In August 12, 2008 a contract of US$106 million was signed with RAC MiG for a custom-made SMT-based upgrade of eight MiG-29 called MiG-29SMP.[5] Four MiG-29SMP (3 single-seaters and 1 twin-seater) were displayed in maneuvers during the Peruvian Air Force anniversary celebrations in July 23, 2012.[6]

Peruvian Air Force

Flag of Poland.svg PolandEdit

Polish Air Force Mikoyan-Gurevich MiG-29A (9-12A) Lofting

Polish MiG-29 Fulcrum

Poland bought 12 aircraft (nine MiG-29 9.12A and three MiG-29UB 9.51) from the Soviet Union between 1989 and 1990. Next ten ex-Czech aircraft (nine MiG-29A and one MiG-29UB) were exchanged with Czech Republic for 11 Polish PZL W-3 Sokół helicopters in 1996. Last 22 were handed over by Germany in 2003. Currently Poland has 44 aircraft (36 MiG-29A and eight MiG-29UB) but only 32 aircraft are operational in two units.

Between 2001 and 2005 all aircraft were upgraded with domestic SC-10D2 Supraśl IFF, Rockwell Collins AN/ARN-153 (TCN 500) TACAN and ANV-241 MMR VOR/ILS receivers, Trimble 2101AP civilian GPS receiver, Thomson-CSF SB-14 radar warning receiver, RS 6113-2 VHF/UHF radio with R-862 control panel and new anti-collision lights.[7] Their service life was extended up to 4000 flight hour or until 2028. In 2011-2014 period 16 aircraft from the 1. elt received second modernization package, consisting of MFCD 5”x7” multi-function display, MDP mission computer, Up-Front Control Panel (UFCP), Honeywell Enhanced GPS Inertial navigation system (EGI) with SAASM, MIL-STD-1553B data bus and Rockwell Collins AN/ARC-210 (Talon RT-8200) VHF/UHF radio, exploitation was changed from flight hours to based on technical status.[8][9]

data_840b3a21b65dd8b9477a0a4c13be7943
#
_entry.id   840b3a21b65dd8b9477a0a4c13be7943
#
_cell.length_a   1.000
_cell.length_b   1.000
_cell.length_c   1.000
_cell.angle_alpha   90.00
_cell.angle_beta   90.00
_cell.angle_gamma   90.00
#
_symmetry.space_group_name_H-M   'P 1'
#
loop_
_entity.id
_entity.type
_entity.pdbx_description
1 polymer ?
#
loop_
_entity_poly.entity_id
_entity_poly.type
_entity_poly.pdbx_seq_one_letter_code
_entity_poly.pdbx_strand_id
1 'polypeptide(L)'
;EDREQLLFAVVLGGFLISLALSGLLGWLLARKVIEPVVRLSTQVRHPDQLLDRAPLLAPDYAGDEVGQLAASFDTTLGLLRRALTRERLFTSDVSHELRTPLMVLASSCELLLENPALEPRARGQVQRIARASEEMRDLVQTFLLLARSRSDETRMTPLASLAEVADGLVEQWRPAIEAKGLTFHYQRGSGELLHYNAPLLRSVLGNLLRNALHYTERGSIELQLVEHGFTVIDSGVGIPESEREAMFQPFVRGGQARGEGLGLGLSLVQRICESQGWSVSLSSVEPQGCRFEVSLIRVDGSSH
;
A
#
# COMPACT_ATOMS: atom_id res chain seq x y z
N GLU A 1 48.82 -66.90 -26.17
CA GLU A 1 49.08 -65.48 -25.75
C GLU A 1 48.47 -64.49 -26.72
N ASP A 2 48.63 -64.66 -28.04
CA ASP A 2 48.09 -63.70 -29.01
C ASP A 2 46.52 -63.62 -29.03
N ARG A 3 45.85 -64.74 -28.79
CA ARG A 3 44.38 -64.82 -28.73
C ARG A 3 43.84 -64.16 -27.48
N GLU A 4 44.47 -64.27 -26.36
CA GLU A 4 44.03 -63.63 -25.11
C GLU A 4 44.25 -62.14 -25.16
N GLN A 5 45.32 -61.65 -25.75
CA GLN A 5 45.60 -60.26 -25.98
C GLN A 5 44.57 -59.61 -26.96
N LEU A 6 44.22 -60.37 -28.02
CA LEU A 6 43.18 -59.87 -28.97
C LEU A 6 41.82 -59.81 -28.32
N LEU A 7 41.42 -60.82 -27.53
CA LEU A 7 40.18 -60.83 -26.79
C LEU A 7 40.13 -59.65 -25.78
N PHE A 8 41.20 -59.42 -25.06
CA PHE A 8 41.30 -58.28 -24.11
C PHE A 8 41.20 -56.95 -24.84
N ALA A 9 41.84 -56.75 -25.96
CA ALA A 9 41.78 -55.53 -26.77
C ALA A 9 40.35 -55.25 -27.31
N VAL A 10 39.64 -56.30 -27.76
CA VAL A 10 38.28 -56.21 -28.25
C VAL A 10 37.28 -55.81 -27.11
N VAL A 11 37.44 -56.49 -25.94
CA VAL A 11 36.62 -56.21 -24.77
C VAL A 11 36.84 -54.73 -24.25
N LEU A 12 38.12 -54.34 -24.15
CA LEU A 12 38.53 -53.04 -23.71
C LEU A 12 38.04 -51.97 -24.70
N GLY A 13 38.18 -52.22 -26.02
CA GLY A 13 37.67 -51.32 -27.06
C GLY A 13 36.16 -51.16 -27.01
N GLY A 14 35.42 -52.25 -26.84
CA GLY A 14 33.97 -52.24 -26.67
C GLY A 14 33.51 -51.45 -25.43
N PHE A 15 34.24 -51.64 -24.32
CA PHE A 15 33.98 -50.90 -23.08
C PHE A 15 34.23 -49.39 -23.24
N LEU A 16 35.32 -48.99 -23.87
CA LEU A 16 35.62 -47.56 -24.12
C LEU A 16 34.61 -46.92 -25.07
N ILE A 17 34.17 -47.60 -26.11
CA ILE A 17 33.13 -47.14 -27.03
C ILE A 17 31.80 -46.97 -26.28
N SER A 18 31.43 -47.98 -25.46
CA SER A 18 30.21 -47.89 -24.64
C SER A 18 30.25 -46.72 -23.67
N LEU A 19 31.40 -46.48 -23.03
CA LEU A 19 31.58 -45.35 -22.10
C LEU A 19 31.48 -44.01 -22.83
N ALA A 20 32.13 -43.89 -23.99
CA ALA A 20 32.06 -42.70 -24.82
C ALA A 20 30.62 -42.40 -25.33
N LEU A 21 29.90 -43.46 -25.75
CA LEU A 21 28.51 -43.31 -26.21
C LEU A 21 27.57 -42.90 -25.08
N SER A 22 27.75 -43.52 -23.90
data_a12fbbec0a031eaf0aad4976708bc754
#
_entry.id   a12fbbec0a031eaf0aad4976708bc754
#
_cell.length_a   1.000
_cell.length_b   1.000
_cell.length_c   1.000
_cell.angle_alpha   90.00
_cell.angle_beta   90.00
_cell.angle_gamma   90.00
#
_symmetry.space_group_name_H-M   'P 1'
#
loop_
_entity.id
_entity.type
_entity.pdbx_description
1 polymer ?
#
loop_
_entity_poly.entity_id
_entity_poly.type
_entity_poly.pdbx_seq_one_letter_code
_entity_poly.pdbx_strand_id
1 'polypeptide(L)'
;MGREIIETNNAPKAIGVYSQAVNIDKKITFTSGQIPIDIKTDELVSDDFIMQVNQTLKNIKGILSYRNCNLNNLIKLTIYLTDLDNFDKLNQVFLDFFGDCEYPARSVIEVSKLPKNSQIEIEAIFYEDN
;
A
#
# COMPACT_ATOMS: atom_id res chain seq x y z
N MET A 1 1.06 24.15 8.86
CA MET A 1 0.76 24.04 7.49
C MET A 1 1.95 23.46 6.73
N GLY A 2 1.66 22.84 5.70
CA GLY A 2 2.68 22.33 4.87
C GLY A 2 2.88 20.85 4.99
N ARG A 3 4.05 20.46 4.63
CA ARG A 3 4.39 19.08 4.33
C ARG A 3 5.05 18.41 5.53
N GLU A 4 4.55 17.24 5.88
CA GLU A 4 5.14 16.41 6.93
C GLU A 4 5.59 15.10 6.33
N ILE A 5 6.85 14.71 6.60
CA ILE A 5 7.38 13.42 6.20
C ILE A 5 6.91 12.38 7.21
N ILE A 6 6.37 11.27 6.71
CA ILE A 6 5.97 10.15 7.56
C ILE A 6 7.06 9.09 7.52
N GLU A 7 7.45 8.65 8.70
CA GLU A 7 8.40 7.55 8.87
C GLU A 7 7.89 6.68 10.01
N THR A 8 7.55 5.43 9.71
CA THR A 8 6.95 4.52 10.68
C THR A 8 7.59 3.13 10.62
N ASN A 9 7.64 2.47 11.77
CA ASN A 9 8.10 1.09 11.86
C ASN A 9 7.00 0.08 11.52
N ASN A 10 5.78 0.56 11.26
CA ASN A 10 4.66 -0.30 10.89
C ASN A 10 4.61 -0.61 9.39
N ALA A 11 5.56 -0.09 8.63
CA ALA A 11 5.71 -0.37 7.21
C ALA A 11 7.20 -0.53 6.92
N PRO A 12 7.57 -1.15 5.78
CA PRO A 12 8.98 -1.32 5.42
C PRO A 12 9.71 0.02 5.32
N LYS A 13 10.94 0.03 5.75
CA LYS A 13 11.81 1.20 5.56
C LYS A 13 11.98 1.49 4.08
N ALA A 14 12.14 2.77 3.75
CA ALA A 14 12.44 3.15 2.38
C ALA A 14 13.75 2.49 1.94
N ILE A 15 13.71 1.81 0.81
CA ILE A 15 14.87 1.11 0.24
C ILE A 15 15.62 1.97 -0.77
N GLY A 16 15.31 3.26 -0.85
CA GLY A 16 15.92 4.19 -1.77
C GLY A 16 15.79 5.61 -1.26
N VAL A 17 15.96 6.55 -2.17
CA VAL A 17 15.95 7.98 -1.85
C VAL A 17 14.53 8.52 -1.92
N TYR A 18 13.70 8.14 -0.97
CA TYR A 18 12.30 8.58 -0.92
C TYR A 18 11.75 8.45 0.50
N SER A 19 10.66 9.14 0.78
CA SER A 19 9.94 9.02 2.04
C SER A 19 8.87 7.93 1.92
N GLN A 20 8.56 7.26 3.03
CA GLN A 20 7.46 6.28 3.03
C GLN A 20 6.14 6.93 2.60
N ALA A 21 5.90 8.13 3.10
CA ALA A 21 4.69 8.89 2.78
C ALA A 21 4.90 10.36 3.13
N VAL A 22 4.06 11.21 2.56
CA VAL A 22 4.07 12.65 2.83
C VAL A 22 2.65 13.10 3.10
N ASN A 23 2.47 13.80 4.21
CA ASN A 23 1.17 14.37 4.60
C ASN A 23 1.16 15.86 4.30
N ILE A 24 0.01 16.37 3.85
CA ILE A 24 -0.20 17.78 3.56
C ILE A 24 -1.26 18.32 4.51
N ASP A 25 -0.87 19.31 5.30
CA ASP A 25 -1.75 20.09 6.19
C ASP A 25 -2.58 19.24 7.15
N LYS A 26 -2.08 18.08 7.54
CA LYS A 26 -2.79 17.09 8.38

Polish Air Force

Flag of Russia.svg RussiaEdit

Russia has 580 in service total, 266 with air force[10] plus 110 with navy (150 in reserve, 50 for training).[11]

Russian Air Force
  • 783rd Training Centre - Armavir
  • 14th Fighter Aviation Regiment - Kursk
  • 28th Fighter Aviation Regiment - Andreapol (air base)
  • 237th Air Technology Demonstration Centre of Guards - Kubinka
  • 19th Fighter Aviation Regiment - Millerovo
  • 31st Fighter Aviation Regiment - Zernograd
  • 120th Guards Fighter Aviation Regiment
  • 102nd Military Base in Gyumri - 18 MiG-29
Russian Naval Aviation[12]

Flag of Serbia.svg SerbiaEdit

Serbia inherited four MiG-29B and one MiG-29UB from Yugoslavia.[13] Refurbished and returned to service in 2009. One MiG-29 crashed in 2009.

Serbian Air Force

Flag of Slovakia.svg SlovakiaEdit

Kecskemet 2010 MiG-29 from Slovakia photo 15

Slovak MiG-29 fighter performing at the Kecskemet Air Show.

Slovakia has 21 aircraft in service since 1993, 13 are operational. In 2005–2006 aircraft were upgraded to MiG-29SD (locally designated AS - S for Slovak) and MiG-29UBS with NATO/ICAO standard.

Slovak Air Force

Flag of Sudan.svg SudanEdit

Sudan Air Force Mikoyan-Gurevich MiG-29SE (9-12SE) MTI-2

Sudan Air Force Mikoyan-Gurevich MiG-29SE.

Sudan has 22-23 aircraft in service. According to Sudanese Defense Minister Abdul Rahim Mohammed Hussein, Sudan bought 12 MiG-29 from Russia in 2004 (despite the UN arms embargo[14] and other 12 in 2008 (probable Russian surplus via Belarus). One MiG-29 was shot down in May 2008 by heavy machine gun fire during a CAS mission;[15] Sudanese Air Force

Flag of Syria.svg SyriaEdit

Syria has 56 aircraft in service.[16][17]